Thanks for the ideas!
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#15 Spoon

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Posted 25 June 2003 - 03:27 PM

I might try both ideas if I get a chance when I do Jordan's Max Shot this Friday.

Where can I buy that G2 stuff? That sounds awesome.
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#16 Cennydd

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Posted 26 June 2003 - 12:54 PM

Where can I buy that G2 stuff? That sounds awesome.

To be honest I'm not sure where in the states... I know it's a Canadian product, I use the stuff in the shop mostly. You can try Canadian Tire, it's a hardware outlet in Canada, they may sell online. I'll check and see who our stateside supplier is. It's remarkable stuff... I use to fill worn areas in violin bows where finger acid and pressure have caused a divet. That repair lasts years.

Try this link:

http://www.plasticworld.ca/Epoxy$.htm
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#17 Ash

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Posted 03 July 2003 - 09:32 PM

For whoever was fixing the plunger in the first place, I find it best to use screws that will hold in the plunger in combination with the epoxy, because epoxy has a tendency to fall out and FSU.
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#18 Langley

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Posted 04 July 2003 - 10:38 PM

...If I'm going to do a mod as extreme as this, involving lots of metal work, I'm going to bolt everything together that I can, and rely as little as possible on epoxy...

I tried using machine screws and knuts with the "proxy server" and it didn't work very well. Granted, I was using them to install a mounting bracket for a 1500 on the side of a super soaker, so the metal and screws didn't support the structure of the gun, they just added to it.

I would personally opt for pop rivets, but from the sounds of it you don't like planning details ahead of time so you'd probably go crazy drilling out rivets that you placed in the wrong spots.
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#19 Spoon

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Posted 05 July 2003 - 03:58 PM

Yea ok bolting a metal-encased gun onto a plastic super-soaker with screws didn't work. Big suprise there. When I said bolting things together, I'm referring to metal on metal connections. Where every load bearing surface is reinforced by, or replaced with metal, which in turn is anchored into metal plating. Now thats beyond the scope of almost every mod, but if you're going for maximum strength and durability, it's not a bad idea.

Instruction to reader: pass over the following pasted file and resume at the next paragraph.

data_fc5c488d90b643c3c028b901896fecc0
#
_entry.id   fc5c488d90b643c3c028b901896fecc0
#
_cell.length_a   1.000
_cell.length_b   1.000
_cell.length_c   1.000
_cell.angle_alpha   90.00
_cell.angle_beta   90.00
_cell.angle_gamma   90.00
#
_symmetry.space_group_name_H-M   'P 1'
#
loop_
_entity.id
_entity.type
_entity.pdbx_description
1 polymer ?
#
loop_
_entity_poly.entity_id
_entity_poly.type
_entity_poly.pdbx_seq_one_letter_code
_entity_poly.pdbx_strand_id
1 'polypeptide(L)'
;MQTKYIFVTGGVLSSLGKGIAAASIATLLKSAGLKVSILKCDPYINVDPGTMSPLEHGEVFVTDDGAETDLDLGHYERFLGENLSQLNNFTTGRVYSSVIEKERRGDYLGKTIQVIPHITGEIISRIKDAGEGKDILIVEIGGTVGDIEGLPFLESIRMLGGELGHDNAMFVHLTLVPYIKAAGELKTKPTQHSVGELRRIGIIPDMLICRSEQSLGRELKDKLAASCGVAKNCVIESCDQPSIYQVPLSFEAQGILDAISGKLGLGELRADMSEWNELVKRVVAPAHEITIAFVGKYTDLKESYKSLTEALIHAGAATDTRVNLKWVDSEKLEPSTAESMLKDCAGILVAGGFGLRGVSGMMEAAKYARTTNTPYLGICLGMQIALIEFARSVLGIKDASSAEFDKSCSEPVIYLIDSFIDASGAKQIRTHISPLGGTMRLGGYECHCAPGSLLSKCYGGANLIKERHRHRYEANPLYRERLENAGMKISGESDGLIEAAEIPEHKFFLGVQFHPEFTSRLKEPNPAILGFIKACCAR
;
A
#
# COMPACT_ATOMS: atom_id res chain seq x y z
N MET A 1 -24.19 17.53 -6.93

You named your gun "proxy server"? Jesus Christ......
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#20 Ash

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Posted 06 July 2003 - 08:19 PM

Some poeple name guns silly things...

Proxy Server
The Gayman
Damien
The Robert Loggia

Must I go on?
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#21 Spoon

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Posted 06 July 2003 - 09:38 PM

No no, Robert Loggia is a badass name, since Robert Loggia is badass. As is Hans Blix (forgot whose gun that was), but the others suck.
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#22 mr box

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Posted 07 July 2003 - 12:19 AM

I want to name my gun Chemical Ali now.
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#23 neonerfer

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Posted 07 July 2003 - 12:23 PM

Not if I can name mine that first.

*names whip tail scorpion*
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#24 triggerhappy

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Posted 07 July 2003 - 07:47 PM

name it sweetie
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#25 Raecroft

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Posted 24 July 2003 - 03:14 PM

About Porting and polishing I have an improvized method to polish ala mattspro-carbpage you take a plastic coat hanger and cut off the straight part then you take some cloth (enough to fit the barrel snugly) anuse a small tack to hold it in to one end like this ---------------()< where ----is the rod () is the cloth and < is the tack. then you put a wood screw in the other end partway. to use it you just put the screw on a drill and pur ample amounts of polish down the barrelturn the drill on and work it up and down the barrel till it's polished.